The Harrison County Board of Education voted unanimously last Thursday evening for a tax hike that will generate 4 percent more revenue for the district’s till.
Board members approved setting the tax rate at 42.9 cents on real and personal property plus .1 cent exonerations for a total of 43.0 cents per $100 of assessed property. The district expects to receive $293,691 more revenue than last year.
“There’s a financial clip we’re getting to face down the road,” said Superintendent Andy Dotson.
Dotson and Julie Asher, school district financial officer, explained that the state’s contribution to teacher retirement, particularly health insurance, has been drastically cut.
“That places a huge burden on the school district,” Dotson said, noting that 10 years ago the local districts paid nothing toward retired teacher health insurance.
The district’s required match for classified personnels retirement will also increase from 13.5 percent in 2008-09 to 19.55 percent in 2012-13. This increase amounts to $257,975 that the district is responsible for per year.
“The required match by the district for the Teachers Retirement System has increased by 1 percent in the last three years, costing the district an additional $125,000 per year. It has already been approved by the Legislature to increase another 2 percent over the next three years. This will be an additional $235,000 per year added to the increase already in place. This means between both retirement systems for classified and certified employees, the district is currently paying an additional $382,975 each year. In three more years, the yearly cost will have increased over $600,000 per year,” the administrators stated in a prepared presentation for the board.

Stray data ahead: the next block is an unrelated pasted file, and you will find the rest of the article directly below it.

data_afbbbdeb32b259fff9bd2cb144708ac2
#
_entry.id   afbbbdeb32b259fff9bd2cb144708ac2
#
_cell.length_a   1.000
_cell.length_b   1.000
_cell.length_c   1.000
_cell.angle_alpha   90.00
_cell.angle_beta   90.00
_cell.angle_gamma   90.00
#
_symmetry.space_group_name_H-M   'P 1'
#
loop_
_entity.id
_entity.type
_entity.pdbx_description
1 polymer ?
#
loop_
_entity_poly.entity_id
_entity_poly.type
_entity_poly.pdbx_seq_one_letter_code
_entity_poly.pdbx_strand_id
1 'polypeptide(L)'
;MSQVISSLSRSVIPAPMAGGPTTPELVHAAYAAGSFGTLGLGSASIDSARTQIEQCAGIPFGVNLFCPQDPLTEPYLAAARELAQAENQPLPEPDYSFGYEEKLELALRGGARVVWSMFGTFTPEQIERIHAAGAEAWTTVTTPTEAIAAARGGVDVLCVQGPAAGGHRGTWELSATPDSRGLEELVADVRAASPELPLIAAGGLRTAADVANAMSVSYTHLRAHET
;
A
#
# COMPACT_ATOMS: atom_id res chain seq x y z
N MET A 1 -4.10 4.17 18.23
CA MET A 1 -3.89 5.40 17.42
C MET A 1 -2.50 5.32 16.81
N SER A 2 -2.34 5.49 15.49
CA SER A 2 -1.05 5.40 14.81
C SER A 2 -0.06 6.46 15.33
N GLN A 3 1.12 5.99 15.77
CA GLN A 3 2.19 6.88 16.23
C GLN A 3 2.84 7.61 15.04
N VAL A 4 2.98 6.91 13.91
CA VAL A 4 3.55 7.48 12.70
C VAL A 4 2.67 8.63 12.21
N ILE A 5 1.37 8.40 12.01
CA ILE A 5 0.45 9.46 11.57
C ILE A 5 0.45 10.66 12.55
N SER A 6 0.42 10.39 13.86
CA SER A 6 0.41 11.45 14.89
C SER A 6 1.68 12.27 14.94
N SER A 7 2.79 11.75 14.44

Asher said the state had been borrowing from the teacher retirement annuity to keep the insurance solvent. However, it ultimately raised the employee contribution as well as the district’s input.
Dotson said the district is also expecting a $100,000 reduction in SEEK funding.
Another area of anticipated cuts is in the amount the district receives for several grant-supported programs such as after school tutoring, school safety, textbooks, gifted and talented instruction, Family Resource/Youth Service Centers, professional development and class size reduction.
Dotson said the district will have to pick up the difference, which amounts to about $300,000 less than eight years ago.
“We have received no funding for textbooks since school year 2009-10,” the administrators stated.
Dotson and Asher also noted in their presentation that other operating costs have also increased. One example was the cost of diesel fuel for buses.
The district spent $251,334 for diesel fuel in 2011-12, which was a $40,000 increase over the previous year and a $90,000 increase from the year before that.
Dotson also noted that Harrison County ranked 139 out of 173 school districts in tax rates. Eighty percent of Kentucky’s districts had higher tax rates in 2011, Dotson said.
The board also approved a 50 cent tax rate for each $100 of assessed motor vehicle value.